Regional Gardening Reports :: National Gardening Association

In the Garden:
June, 2007
Regional Report

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Carefree Beauty shrub rose is true to its name.

Revel in Easy-Care Roses

Planting bare-root roses in mid-June isn't highly recommended -- July's heat is too close for comfort. BUT I just received eight bare-root Jackson & Perkins roses to try. Floribundas, a shrub rose, a ground cover, and hybrid teas. Their roots are soaking overnight in a water/kelp concoction to plump them up before settling them into a rich mix of potting soil, humus, aged manure, and alfalfa meal. If they pass the summer test in containers -- gorgeous flowers with no black spot or powdery mildew on the leaves -- I'll move them into a sunny garden spot this fall.

Disease-resistant, long-blooming landscape roses are my first choices for eye-catching clusters of low-maintenance beauty: the Knock Out series, specifically Pink Knock Out; plus salmon-flowered 'Lady Elsie May'. Individually, the comparatively disease-resistant Romantica 'Peter Mayle' and David Austin's 'Mary Rose' are high on fragrance, elegance, and "cutability." The festive red-and-white-striped 'Fourth of July' climber (All-America Rose Selection winner) is definitely worth noting, blooming summer into autumn along with the crocosmia. Climbing, coral-pink flowered 'America' performs well even in a large container.

In Philadelphia, Morris Arboretum rosarian Mike Tuszynski likes the Canadian-developed Explorer series, especially the compact, cherry red 'Champlain' for hardiness, repeat flowering, and disease resistance in any rose's ideal environment - eight or more hours of full sun. The Morris rose garden uses Integrated Pest Management (IPM) techniques -- interplanting roses with flowers (yarrow, salvia, nepeta, dianthus, dill, and bronze fennel) that attract beneficial insects. As plant diversity increases, the need for pesticide and fungicide use has declines.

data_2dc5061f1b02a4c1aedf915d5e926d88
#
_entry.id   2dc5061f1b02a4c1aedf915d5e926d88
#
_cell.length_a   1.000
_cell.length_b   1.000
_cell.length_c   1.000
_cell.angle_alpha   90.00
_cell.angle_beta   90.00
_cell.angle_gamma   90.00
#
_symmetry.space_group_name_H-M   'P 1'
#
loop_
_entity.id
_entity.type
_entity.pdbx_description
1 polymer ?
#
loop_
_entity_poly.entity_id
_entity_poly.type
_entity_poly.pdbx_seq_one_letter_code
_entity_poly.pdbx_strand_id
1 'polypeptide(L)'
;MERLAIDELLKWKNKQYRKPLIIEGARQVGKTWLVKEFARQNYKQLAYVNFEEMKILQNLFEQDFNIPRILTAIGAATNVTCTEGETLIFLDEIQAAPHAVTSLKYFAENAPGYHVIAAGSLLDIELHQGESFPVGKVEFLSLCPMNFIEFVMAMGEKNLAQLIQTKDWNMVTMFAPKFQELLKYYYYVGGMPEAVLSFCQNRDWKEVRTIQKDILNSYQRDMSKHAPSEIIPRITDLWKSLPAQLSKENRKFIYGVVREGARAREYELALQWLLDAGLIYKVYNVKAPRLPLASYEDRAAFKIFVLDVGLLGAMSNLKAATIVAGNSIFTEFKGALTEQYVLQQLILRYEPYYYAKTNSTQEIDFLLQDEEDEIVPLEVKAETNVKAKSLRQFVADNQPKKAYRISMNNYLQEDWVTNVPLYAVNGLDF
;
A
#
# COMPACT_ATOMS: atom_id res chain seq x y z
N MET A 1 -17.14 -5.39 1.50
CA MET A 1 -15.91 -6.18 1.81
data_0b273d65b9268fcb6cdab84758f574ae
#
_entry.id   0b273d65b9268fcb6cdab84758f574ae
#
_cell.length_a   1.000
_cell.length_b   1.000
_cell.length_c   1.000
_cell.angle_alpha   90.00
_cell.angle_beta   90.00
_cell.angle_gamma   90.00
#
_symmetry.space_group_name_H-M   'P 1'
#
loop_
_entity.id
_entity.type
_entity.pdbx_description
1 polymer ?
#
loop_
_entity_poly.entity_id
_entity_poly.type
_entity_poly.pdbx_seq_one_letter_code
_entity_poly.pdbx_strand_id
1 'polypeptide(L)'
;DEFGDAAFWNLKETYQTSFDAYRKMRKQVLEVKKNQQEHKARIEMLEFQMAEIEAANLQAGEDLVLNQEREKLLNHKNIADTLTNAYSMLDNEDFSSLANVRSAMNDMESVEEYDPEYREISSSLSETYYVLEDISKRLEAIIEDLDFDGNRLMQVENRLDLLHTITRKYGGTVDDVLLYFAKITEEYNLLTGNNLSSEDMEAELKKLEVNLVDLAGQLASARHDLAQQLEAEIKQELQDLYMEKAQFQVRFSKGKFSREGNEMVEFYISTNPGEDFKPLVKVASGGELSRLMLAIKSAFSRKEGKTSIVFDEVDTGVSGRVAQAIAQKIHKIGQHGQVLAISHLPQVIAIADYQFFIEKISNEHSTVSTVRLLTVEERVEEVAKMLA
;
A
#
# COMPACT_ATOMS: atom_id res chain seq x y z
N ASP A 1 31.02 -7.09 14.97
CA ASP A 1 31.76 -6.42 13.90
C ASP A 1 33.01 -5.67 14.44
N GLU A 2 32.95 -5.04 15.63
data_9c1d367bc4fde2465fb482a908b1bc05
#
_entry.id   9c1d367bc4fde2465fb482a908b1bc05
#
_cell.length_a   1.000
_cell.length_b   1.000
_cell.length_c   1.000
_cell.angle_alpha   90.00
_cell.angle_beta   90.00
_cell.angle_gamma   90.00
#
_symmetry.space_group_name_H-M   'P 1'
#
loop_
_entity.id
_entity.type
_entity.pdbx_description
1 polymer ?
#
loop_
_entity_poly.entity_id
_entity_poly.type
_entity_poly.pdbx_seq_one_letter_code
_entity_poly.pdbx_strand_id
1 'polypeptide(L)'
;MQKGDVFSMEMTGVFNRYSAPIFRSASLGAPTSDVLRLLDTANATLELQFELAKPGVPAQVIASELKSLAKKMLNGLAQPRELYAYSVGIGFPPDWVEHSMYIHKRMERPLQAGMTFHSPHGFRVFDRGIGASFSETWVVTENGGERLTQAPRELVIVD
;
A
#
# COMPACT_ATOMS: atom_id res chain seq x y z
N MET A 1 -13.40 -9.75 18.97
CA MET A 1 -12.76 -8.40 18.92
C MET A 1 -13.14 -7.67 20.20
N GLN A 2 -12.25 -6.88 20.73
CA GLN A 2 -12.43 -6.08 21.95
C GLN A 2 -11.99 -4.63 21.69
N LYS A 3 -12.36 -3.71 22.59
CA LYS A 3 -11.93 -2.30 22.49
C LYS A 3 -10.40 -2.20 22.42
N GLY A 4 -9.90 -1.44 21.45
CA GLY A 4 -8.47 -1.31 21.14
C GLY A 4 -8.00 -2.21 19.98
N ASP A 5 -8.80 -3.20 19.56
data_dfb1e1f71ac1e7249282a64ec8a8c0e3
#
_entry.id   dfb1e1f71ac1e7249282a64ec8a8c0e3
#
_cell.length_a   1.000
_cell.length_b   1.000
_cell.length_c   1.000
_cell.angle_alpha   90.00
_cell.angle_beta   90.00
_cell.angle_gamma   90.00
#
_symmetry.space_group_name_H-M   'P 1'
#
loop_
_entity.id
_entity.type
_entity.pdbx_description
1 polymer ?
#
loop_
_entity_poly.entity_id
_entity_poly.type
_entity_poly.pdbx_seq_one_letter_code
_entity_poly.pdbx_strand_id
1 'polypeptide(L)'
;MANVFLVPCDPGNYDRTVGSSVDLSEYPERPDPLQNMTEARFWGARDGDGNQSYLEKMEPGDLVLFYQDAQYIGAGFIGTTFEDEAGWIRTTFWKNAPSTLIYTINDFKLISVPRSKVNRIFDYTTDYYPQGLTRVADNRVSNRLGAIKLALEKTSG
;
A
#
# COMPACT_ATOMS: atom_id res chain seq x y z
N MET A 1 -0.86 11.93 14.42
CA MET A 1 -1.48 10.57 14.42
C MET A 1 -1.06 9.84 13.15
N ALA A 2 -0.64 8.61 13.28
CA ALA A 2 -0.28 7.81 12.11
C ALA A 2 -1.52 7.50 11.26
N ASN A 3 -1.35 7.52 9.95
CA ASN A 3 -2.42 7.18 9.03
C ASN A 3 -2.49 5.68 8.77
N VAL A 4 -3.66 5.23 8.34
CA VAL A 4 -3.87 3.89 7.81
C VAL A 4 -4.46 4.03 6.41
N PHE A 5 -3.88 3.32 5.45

Rose Groups
Roses generally fall into one of the following groups: wild roses, old garden roses, modern garden roses, landscape roses. Old garden roses are often fragrant heritage types like alba, bourbon, centifolia, damask, gallica, noisette, portland, etc., that bloom once and have disease-resistant foliage. If you're fortunate, a whiff of rosy perfume will bring to mind your grandmother's garden.

Modern garden roses include the hybrid tea, polyantha, floribunda, grandiflora, miniature, climbing/rambler, and English (David Austin). The popular floribunda type -- bushy with large sprays of small flowers -- is a cross between polyanthas (many-flowered, disease-resistant, low-maintenance shrubs) and hybrid teas (high-maintenance, disease-prone, showy and shapely flowers in unusual colors). Floribundas are the pre-landscape roses, used en masse in large borders for big impact. They are susceptible to fungal diseases, though.

Landscape Roses
In the last century the landscape rose has earned high praise as low maintenance, easy care, and handsome from afar. Most landscape roses are "own root," not grafted as many modern hybrid roses are. In general, landscape roses have good disease and pest resistance, a low-growing (3 to 4 feet) habit, and are repeat-flowering.

Water, Water, Mulch
Do take full advantage of summer rose sales, and be sure to mulch and water the plants deeply and frequently all summer. Amend the planting hole soil with aged manure, compost, or mushroom soil. Clip away all dead canes but don't prune newly planted roses until year two.

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